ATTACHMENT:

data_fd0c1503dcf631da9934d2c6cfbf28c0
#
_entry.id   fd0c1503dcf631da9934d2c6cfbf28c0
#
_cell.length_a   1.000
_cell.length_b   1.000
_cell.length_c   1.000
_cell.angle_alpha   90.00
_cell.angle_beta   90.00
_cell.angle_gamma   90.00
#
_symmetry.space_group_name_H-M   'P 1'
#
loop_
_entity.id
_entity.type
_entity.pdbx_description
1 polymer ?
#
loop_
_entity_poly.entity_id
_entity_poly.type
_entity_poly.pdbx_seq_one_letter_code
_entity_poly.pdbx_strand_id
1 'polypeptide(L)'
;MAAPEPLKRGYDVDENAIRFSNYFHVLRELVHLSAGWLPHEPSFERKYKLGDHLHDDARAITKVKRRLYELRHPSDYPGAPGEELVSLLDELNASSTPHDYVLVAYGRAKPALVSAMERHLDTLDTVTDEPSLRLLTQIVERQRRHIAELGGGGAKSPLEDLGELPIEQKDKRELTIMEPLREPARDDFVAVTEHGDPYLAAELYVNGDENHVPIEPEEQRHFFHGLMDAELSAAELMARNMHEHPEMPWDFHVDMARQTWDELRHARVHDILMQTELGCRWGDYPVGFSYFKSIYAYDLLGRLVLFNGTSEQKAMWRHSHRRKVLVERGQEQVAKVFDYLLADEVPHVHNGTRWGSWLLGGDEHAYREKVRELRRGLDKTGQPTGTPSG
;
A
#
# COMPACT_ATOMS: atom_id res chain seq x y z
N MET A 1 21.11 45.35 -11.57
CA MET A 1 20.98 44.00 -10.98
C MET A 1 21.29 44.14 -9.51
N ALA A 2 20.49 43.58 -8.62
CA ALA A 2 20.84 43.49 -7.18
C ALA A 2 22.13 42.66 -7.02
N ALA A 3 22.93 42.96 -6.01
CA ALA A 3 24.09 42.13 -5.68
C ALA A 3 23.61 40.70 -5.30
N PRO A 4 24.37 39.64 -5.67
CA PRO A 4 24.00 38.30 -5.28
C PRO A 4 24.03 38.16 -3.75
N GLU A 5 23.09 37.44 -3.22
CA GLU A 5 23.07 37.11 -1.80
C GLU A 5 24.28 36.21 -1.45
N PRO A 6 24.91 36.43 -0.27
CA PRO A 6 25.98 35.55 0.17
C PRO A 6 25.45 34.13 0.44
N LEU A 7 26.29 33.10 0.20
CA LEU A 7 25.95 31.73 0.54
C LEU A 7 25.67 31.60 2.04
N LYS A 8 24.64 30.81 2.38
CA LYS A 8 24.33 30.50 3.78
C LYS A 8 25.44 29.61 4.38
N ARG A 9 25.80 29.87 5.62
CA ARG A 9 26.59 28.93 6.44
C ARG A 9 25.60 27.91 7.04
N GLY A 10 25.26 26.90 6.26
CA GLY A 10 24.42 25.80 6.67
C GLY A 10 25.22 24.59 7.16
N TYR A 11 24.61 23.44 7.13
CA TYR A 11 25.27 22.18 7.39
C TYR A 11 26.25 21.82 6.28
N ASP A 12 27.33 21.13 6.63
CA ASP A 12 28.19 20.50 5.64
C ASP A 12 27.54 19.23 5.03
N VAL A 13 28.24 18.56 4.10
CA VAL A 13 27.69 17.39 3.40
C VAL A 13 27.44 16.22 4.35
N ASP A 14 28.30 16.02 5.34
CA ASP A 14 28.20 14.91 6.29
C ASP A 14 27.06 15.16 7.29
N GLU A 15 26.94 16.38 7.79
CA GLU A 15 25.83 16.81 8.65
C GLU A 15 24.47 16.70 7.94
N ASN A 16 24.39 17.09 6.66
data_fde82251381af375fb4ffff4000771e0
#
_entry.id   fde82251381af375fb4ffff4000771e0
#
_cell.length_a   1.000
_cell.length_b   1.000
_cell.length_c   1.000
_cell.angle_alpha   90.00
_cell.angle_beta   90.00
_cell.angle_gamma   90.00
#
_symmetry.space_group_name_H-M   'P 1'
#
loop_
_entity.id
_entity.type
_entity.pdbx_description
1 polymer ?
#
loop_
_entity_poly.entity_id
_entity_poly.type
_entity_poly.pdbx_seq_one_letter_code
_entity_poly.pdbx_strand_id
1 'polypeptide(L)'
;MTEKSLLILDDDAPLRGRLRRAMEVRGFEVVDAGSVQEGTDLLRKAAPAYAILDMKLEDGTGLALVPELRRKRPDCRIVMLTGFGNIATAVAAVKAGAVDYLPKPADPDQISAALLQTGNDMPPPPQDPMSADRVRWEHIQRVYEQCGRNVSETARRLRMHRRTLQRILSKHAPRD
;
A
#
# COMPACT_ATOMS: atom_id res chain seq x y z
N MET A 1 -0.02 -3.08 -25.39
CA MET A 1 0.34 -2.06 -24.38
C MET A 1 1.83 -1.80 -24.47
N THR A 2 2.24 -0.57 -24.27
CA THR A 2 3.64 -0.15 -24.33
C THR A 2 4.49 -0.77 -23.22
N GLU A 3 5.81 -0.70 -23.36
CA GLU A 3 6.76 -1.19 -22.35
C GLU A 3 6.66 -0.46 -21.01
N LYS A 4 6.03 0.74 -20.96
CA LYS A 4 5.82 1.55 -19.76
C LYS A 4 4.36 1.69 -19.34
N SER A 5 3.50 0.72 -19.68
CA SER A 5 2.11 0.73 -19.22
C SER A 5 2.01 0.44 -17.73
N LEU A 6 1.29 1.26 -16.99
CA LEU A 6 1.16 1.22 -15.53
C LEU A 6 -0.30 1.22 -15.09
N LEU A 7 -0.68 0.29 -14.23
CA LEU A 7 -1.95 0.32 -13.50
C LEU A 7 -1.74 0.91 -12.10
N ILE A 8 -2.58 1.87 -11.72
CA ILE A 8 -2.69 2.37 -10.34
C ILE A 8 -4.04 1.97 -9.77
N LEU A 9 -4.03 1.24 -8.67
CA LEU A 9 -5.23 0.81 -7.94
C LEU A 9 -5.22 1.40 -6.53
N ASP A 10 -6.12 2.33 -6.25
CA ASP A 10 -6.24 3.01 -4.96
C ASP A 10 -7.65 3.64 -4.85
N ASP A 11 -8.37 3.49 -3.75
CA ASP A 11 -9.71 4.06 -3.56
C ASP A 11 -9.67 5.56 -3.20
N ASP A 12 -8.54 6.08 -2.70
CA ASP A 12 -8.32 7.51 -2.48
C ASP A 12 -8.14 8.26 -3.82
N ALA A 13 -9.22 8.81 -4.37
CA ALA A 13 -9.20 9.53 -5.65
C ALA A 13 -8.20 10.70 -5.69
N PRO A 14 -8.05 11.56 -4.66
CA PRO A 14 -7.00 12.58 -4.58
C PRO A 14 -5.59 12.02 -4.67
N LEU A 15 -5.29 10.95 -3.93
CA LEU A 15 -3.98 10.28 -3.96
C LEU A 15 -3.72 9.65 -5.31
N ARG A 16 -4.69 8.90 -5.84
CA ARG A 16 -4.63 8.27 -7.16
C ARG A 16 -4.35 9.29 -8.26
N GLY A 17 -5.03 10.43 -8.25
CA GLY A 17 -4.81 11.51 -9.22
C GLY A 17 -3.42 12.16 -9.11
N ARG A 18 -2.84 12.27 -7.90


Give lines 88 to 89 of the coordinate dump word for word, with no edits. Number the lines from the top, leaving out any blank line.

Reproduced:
_symmetry.space_group_name_H-M   'P 1'
#